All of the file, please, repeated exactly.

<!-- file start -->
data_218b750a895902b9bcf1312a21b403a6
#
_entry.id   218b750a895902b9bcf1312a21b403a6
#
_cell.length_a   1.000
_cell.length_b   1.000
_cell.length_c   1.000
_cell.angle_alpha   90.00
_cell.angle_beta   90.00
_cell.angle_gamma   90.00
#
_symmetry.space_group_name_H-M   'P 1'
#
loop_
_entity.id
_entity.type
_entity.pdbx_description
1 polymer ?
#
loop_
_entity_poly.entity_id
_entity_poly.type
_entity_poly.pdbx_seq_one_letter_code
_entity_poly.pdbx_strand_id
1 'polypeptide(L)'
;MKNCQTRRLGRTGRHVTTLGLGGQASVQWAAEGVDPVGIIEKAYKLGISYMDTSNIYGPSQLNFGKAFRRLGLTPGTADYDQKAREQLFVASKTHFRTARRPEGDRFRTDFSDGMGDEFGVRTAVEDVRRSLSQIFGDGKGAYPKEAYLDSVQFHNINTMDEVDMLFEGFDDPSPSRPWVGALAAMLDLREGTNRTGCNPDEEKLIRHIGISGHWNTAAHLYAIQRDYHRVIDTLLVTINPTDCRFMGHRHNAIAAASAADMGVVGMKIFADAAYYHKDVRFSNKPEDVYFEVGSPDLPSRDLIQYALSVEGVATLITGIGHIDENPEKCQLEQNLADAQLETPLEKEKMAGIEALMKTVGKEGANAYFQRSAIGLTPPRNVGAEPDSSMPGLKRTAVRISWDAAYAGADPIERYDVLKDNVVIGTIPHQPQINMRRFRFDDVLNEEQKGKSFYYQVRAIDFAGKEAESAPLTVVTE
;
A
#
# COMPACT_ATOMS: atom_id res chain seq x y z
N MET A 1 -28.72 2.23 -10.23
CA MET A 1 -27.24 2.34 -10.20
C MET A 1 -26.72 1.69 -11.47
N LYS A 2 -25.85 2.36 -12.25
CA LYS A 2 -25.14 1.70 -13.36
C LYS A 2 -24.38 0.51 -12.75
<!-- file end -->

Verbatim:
data_218b750a895902b9bcf1312a21b403a6
#
_entry.id   218b750a895902b9bcf1312a21b403a6
#
_cell.length_a   1.000
_cell.length_b   1.000
_cell.length_c   1.000
_cell.angle_alpha   90.00
_cell.angle_beta   90.00
_cell.angle_gamma   90.00
#
_symmetry.space_group_name_H-M   'P 1'
#
loop_
_entity.id
_entity.type
_entity.pdbx_description
1 polymer ?
#
loop_
_entity_poly.entity_id
_entity_poly.type
_entity_poly.pdbx_seq_one_letter_code
_entity_poly.pdbx_strand_id
1 'polypeptide(L)'
;MKNCQTRRLGRTGRHVTTLGLGGQASVQWAAEGVDPVGIIEKAYKLGISYMDTSNIYGPSQLNFGKAFRRLGLTPGTADYDQKAREQLFVASKTHFRTARRPEGDRFRTDFSDGMGDEFGVRTAVEDVRRSLSQIFGDGKGAYPKEAYLDSVQFHNINTMDEVDMLFEGFDDPSPSRPWVGALAAMLDLREGTNRTGCNPDEEKLIRHIGISGHWNTAAHLYAIQRDYHRVIDTLLVTINPTDCRFMGHRHNAIAAASAADMGVVGMKIFADAAYYHKDVRFSNKPEDVYFEVGSPDLPSRDLIQYALSVEGVATLITGIGHIDENPEKCQLEQNLADAQLETPLEKEKMAGIEALMKTVGKEGANAYFQRSAIGLTPPRNVGAEPDSSMPGLKRTAVRISWDAAYAGADPIERYDVLKDNVVIGTIPHQPQINMRRFRFDDVLNEEQKGKSFYYQVRAIDFAGKEAESAPLTVVTE
;
A
#
# COMPACT_ATOMS: atom_id res chain seq x y z
N MET A 1 -28.72 2.23 -10.23
CA MET A 1 -27.24 2.34 -10.20
C MET A 1 -26.72 1.69 -11.47
N LYS A 2 -25.85 2.36 -12.25
CA LYS A 2 -25.14 1.70 -13.36
C LYS A 2 -24.38 0.51 -12.75